Sitting down? You should be. I’m about to tell you something that’s going to upset you. The gloves you see here are some of the most technically innovative ever made. They’re probably the nicest-made pair of motorcycle gloves I’ve ever worn and they’re definitely the most stylish pair that actually incorporate real protection. D30 knuckle armor. Buttery leather. Killer details drawn from cult-following, boutique Japanese products and all at a price point that’s only slightly less shocking than the brand that makes them: Icon.
For years, I’ve had a maddening desire to own a pair of Harold’s Gear Gripping Gloves. But, they aren’t available in America. But, at $160, the price of a good pair of full-gauntlet racing gloves, they aren’t really attainable. But, they wouldn’t really protect me in a crash. So I don’t own a pair of Harold’s Gear Gripping Gloves.
Stylish as all hell, but would you want to crash in a pair of Harold's?
Those rare Japanese gloves are distinguished by one big detail: the tensioned elastic panels on the inside of the fingers. That’s there to eliminate bunching while gripping, hence the name and what makes them semi-good for motorcycle riding. Look on the inside of these new Icon gloves and you’ll find an identical detail.
The Rimfire's incorporate identical elastic panels inside the fingers, but will actually protect your hands if you go down.
The Rimfire’s have something else I’ve been wanting in a pair of gloves for a while: D30 knuckle guards. Impact protection in the knuckles is a good idea because I like to punch things — friends’ faces, car mirrors, walls, the usual — but also because that’s an important are to protect in a crash. A lot of short, casual, town gloves don’t include much in the way of knuckle protection. Thanks to the D3O polymer, these gloves are thin and stylish, but provide significant impact protection to the knuckles. D30 is pliant and flexible at rest, stiffening to a near solid when impacted, redirecting impact forces away from fragile bones. Punch a wall with the Rimfire’s on and the full force of your swing is directed to the wall, but not your knuckle, which is nicely cushioned. A neat trick given that the protectors add only a tiny amount of bulk to the knuckle. The presence of that high-tech material is signified by a flashy little panel that hides inside the floating knuckle. On it, there’s the D3O logo, plus a little brass-knuckle pattern; fitting.
Additional impact protection is achieved by padded panel on top of the hand, behind the metal icon logo, and foam-filled channels on top of the fingers. Underneath, on the palm, there’s double leather and metal studs to ensure the gloves slide on the road surface, rather than grip.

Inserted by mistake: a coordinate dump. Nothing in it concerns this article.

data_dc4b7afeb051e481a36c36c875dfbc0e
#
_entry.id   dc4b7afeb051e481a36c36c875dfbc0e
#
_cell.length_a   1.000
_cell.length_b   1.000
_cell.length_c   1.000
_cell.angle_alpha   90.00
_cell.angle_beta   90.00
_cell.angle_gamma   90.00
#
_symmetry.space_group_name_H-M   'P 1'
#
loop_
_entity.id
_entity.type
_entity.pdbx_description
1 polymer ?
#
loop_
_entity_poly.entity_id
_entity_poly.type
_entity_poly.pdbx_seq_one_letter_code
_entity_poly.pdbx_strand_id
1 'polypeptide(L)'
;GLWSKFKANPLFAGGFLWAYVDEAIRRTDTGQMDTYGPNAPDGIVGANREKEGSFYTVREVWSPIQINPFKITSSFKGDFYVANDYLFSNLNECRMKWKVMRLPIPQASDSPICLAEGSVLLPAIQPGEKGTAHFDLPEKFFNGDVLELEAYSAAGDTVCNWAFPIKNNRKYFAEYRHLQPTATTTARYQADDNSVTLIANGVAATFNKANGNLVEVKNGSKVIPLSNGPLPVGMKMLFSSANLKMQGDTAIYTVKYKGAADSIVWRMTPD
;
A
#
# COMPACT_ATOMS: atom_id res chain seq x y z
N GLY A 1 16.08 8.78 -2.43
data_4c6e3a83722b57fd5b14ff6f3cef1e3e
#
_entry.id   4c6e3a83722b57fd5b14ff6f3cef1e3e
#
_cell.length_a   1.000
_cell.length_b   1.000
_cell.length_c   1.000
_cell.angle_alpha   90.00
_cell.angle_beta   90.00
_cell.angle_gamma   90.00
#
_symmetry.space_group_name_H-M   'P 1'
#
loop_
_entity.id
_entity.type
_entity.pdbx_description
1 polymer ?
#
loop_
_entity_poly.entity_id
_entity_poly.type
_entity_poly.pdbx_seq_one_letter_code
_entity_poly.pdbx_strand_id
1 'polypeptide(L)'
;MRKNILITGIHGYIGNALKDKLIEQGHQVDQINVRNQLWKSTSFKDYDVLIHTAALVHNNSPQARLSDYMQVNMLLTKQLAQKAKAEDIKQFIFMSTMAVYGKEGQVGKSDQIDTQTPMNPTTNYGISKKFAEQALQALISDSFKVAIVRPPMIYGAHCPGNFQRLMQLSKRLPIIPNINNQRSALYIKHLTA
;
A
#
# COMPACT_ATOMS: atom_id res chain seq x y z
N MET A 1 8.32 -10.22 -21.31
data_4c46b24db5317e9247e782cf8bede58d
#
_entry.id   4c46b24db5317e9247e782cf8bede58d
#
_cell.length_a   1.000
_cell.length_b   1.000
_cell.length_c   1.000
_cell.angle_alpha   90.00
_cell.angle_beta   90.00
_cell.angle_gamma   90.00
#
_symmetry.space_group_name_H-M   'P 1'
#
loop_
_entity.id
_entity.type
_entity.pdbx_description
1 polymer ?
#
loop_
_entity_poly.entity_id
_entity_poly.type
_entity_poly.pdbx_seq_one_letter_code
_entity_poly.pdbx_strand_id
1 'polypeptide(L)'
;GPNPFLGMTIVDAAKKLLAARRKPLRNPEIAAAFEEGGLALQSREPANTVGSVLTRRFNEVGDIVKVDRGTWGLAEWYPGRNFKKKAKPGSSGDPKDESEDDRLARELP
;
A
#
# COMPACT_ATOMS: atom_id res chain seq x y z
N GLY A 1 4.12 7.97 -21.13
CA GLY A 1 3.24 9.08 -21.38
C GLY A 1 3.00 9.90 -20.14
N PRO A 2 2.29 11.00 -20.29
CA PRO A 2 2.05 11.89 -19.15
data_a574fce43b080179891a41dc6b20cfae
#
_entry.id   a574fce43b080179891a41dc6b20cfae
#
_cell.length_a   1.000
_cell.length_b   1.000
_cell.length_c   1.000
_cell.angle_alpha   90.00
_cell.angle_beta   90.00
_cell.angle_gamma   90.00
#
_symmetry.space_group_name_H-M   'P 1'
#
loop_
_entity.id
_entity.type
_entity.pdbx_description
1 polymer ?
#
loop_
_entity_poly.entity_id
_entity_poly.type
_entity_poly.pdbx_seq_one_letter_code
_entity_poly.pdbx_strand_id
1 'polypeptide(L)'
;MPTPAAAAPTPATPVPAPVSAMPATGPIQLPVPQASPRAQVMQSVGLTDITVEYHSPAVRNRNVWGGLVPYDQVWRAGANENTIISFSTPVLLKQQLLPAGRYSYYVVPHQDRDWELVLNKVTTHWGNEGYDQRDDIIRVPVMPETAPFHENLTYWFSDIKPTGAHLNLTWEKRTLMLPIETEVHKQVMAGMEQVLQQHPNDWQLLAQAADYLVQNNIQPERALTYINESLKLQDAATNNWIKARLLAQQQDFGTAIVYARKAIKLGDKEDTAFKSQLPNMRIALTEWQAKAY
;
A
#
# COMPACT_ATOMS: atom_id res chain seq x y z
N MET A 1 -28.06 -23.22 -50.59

That detail is drawn from classic British racing gloves of the 1950s and ‘60s. But, I’m not entirely sure that the historical connection won’t be lost on people who didn’t grow up in England. Ashlee, for instance, saw Hot Topic belts, not cafe racers, when she tried them on.
Indicative of the attention to detail being applied to Icon products of late, those metal studs are backed by a panel of Nomex, meaning they won’t transfer heat created by friction during slides to your hands.
Icon says it used “drum dyed French cowhide” to construct the Rimfires. Regardless of its origin or process, it’s an incredibly supple, luxurious leather that look right at home on a high-end pair of designer fashion gloves, but is thick enough to provide protection on a motorcycle. Seams on the fingers are stitched externally. Remarkable at this price point — $90 — but it shouldn’t be. Moving the seems to the outside is a simple as simple can be, but transformative for comfort and feel. Both areas where the Rimfires really excel.
Short cuff gloves, ideal for in-town riding where convenience and style need to be married to safety, won’t be for everyone. But, for riders looking as much for a look as they are for functionality, these gloves are simply perfect. Excellent impact protection, decent abrasion protection, outstanding quality and understated style, all at an extremely affordable price.
The Rimfires are part of Icon’s new One Thousand collection of high-end, stylish, technically advanced riding gear aimed at city riders. We’ll be bringing you more on that soon.